The Sinister Wolf
by M.H. Moosetail

ISBN-13: 9781441596512 (Trade Paperback0
306 pages
Pub. Date: November 2009
Publisher: Xlibris

The future – fourteen hundred and fifty-five years from now. If one believes the evolutionists then one would expect man to evolve into a more enlightened being, free from the chains of greed, lust, envy and jealousy. But, alas, it is not to be. The future in MH Moosetail’s story constitutes the realization of what man is capable of and it isn’t pretty. Wars are still fought, but now they are fought on a galactic scale, with weapons that at one time would have been call myths.

Daemon Black, head of N –Corp, has breed into existence a warrior race to help Earth in this galactic quest. These warriors are known as the presian. The Sinister Wolf Project first prototype warrior is named Presian Wolf. Black infuses the wolf gene with the Chasdopid chromosome from the planet Agiqeen to give this newly created warrior unbelievable powers. Now over a millennium later, Wolf’s descendants have become the most feared of all in the cosmos.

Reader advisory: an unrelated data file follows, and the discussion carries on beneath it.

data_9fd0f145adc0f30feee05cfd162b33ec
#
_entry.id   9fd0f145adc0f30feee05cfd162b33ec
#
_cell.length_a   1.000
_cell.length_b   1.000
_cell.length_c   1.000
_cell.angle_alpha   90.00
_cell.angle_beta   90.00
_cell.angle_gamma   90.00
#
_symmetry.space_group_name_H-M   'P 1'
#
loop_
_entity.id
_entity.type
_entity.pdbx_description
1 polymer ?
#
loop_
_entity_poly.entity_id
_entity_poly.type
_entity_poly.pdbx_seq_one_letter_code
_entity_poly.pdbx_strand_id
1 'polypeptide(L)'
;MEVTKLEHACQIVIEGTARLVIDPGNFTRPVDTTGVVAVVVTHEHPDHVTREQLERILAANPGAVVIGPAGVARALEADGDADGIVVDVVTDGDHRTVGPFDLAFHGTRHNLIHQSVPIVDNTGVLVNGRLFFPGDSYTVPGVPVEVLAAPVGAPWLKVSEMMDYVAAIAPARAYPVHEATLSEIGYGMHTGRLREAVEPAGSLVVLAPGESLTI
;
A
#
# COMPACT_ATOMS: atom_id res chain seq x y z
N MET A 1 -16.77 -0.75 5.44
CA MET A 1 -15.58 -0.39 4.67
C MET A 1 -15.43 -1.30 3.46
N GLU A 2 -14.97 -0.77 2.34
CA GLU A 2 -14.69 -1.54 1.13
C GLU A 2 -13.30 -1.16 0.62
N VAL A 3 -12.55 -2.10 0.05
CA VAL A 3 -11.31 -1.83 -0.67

Luster Wolf, a young warrior coming from the lineage of the purest of the Wolf gene, is forced down on the planet Talico. The young warrior must come to grips with his father’s master plan. Some secrets are best kept from prying eyes. Luster’s father takes to his grave a secret about his third son. It is this secret that puts Luster into the cross-hairs of the enemy. The Evil that has permeated the galaxy will do everything it can to destroy him before he can learn and use these hidden powers. His eldest brother, Shepherd Wolf,  position his pieces in what he hopes will keep his brother alive. Aided by Titenise Meralibres, his father’s most beloved lieutenant, Luster appears to be in good hands. Yet Evil has a way of rising from the dark gloom with a more powerful and dangerous being ever created. This Greater Evil seeks only one thing: Luster Wolf. Will the righteous prevail or will this Greater Evil over come everything?

There is an old adage for writers: show don’t tell. This has all the makings of an intriguing story, however the author spends more time telling than showing. The book is hampered by poor sentence structure and verb tenses. Description is lukewarm at best and lacks the ability to immerse the reader into a believable world. The cover does nothing to draw readers to it and belies any symmetry in the story.  It will take a reader with Titanic reading ability to plow through this one. Good luck. — Mark Randell